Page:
Bitcoin transactions arrive at up to about 10 per second so checking the inputs are valid by reading flash storage is not too difficult. The problem is you want to avoid DOS attacks by having quick access to transaction hashes There are about 10 million unspent outputs, if you use a modified encoding which hashes transaction ids down to just 7 bytes and 1 byte for the output count this means you need 80MB of memory plus a few MB for the mempool and recent blocks.

That is a good point.  For a set consisting of 10 million objects 256 bits is not necessary to avoid excessive collisions.  Taking the left x bits should be sufficient as this isn't being used for cryptographic purposes (and NIST certifies SHA-2 to be used for truncated hashes in some applications anyways).  The index on the other hand requires a little more thinking.  The protocol allows more than 256 outputs per transaction and is stored as a VarInt which can potentially be up to 8 bytes long (but realistically I couldn't more than 3 is probably never going to happen).  I guess one option would be to to use x bytes for the lookup hash where x = (8 - VarIntSize).  Worse case scenario you could use a full 8 bytes for the hash and full 8 bytes for the index but that would double the memory requirements.
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May 02, 2014, 03:38:41 PM
 #39

SD Flash will die pretty quick if you continuously write to it, like for a blockchain database.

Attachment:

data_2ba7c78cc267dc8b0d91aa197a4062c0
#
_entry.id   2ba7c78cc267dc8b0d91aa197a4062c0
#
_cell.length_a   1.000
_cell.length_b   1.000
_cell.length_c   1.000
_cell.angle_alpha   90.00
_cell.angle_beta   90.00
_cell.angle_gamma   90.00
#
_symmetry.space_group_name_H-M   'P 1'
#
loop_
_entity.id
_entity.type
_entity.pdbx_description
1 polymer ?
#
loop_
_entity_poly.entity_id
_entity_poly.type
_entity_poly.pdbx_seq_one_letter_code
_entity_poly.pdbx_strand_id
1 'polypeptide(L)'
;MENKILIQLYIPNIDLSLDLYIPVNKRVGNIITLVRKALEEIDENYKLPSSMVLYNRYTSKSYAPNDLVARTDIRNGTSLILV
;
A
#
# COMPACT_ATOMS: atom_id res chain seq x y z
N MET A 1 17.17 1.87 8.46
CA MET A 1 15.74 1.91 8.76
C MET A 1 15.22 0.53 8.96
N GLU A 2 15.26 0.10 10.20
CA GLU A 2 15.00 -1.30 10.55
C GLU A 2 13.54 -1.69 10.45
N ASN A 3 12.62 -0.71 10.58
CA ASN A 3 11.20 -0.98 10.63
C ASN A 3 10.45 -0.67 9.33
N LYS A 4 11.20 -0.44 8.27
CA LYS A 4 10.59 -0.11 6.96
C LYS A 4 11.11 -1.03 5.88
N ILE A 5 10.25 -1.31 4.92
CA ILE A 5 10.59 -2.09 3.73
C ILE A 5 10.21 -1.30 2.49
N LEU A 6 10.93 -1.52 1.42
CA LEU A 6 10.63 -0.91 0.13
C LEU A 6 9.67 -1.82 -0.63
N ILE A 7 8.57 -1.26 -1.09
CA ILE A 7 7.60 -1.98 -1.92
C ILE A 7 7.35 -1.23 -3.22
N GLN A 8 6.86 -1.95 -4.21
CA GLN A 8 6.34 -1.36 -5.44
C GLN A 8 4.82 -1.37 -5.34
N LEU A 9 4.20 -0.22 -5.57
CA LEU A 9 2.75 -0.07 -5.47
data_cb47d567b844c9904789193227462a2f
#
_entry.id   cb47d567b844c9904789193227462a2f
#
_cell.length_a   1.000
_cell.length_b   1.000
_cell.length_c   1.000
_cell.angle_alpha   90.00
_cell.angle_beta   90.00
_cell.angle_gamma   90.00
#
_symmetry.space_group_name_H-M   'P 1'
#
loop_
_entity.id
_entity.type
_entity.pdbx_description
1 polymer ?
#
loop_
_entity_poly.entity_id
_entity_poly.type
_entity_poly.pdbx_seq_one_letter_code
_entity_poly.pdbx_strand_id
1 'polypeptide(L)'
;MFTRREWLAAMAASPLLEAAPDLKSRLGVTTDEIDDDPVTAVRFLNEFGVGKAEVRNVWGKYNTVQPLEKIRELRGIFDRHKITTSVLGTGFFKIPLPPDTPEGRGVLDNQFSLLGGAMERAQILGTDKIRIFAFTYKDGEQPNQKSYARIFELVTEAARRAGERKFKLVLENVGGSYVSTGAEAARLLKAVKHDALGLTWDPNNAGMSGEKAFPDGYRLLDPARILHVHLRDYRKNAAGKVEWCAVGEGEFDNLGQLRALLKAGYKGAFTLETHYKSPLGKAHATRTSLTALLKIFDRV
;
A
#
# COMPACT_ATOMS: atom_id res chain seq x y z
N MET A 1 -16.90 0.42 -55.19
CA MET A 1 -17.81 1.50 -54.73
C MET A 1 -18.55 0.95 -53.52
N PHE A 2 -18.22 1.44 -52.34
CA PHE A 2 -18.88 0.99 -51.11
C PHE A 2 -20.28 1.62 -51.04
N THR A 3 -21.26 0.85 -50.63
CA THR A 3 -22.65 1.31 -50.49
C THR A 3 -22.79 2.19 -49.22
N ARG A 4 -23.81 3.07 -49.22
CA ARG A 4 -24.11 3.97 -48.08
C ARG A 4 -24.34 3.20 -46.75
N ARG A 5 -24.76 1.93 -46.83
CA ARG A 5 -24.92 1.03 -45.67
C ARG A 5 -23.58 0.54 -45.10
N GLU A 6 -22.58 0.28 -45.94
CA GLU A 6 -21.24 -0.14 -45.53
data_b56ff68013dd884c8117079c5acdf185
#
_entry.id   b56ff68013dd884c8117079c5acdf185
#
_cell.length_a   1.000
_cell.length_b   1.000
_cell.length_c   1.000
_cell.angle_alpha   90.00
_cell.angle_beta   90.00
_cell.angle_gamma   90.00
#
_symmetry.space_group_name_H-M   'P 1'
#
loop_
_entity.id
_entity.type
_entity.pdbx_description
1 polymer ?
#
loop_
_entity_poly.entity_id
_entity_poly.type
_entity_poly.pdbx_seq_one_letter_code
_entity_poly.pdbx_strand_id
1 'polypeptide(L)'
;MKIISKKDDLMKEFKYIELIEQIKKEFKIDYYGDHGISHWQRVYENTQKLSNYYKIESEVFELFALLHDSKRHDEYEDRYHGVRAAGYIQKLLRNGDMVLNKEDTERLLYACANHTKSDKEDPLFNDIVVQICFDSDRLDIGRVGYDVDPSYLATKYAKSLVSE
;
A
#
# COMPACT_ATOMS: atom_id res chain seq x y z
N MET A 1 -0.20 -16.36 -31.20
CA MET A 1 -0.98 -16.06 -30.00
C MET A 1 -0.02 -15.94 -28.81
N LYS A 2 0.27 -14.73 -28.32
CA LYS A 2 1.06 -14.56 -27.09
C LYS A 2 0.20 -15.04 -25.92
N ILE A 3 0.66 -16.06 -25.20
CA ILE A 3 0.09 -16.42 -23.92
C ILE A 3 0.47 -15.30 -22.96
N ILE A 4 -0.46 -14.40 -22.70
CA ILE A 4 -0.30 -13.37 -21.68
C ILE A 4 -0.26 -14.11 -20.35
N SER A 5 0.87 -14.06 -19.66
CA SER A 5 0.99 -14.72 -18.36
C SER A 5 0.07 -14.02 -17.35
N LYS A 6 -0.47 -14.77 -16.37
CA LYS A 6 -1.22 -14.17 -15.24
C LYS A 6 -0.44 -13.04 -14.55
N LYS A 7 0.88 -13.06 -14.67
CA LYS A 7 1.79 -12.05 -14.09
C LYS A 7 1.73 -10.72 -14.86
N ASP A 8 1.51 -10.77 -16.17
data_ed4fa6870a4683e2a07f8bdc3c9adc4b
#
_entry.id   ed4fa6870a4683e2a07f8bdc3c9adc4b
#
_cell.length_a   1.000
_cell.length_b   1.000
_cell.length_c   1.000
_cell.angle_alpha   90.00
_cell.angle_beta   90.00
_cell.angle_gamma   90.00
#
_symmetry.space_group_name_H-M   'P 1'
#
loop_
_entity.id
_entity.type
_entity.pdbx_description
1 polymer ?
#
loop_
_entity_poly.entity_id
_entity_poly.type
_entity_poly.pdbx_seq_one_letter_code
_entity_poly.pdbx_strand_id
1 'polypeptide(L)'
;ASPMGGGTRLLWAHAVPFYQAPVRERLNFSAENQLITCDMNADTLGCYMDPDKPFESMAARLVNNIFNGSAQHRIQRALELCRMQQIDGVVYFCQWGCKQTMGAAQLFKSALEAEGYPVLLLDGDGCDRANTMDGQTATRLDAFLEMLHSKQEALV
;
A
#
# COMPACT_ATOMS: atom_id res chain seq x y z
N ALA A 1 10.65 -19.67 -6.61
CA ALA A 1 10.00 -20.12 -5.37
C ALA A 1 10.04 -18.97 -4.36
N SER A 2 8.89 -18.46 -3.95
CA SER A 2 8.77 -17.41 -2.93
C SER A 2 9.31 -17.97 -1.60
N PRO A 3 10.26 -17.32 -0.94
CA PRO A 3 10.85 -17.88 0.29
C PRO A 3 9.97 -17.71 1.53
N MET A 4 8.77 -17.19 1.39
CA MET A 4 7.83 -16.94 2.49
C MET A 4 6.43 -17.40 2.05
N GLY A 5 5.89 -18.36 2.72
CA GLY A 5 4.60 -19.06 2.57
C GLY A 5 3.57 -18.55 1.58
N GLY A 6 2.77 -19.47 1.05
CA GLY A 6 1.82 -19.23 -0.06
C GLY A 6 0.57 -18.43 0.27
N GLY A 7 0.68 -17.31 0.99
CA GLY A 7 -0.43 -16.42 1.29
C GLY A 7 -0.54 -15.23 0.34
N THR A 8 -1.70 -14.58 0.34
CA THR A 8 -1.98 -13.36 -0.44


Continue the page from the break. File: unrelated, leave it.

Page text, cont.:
So ok for backup, but not really for a node.

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May 02, 2014, 03:43:59 PM
 #40

I'm not concerned about power usage, but about the necessity to supply power to the device, which requires dedicated hardware. Power supplies nowadays are indeed quite small, but one of them would still probably be bigger than the device itself.

The power supply required is intimately related to the device's power consumption.  The kind of device I'm imagining could run from a simple walwart, power-over-ethernet, or directly from a low-voltage outlet if LV wiring was available (as is becoming more common--take for example AC outlets that now include a 5V USB charging port).  


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This hypotetical device and a POS have completely different (and actually opposite) design goals: a POS must act as a wallet but doesn't require full node capabilities, while this project wants to create a full node without wallet functions.

You are thinking too specific and perhaps PoS was not the best example.  But imagine a tiny low-power, low-cost bitcoin node with trivial set-up.  I think some people would find innovative uses for these, while others would buy them simply to help support the network.


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Mining is a completely moot point. Given the current difficulty, even a million ARM processors wouldn't even be noticed by the network. They would only waste power.

You wouldn't mine with an ARM processor.  You would mine with a bitcoin miner that employs 1 or more SHA256 ASICs.  If the ARM-core bitcoin node was cheap and simple enough, the "hashing device" could be transformed by default into a "plug-and-play P2P miner" by the manufacturer.  This may help to decentralize mining.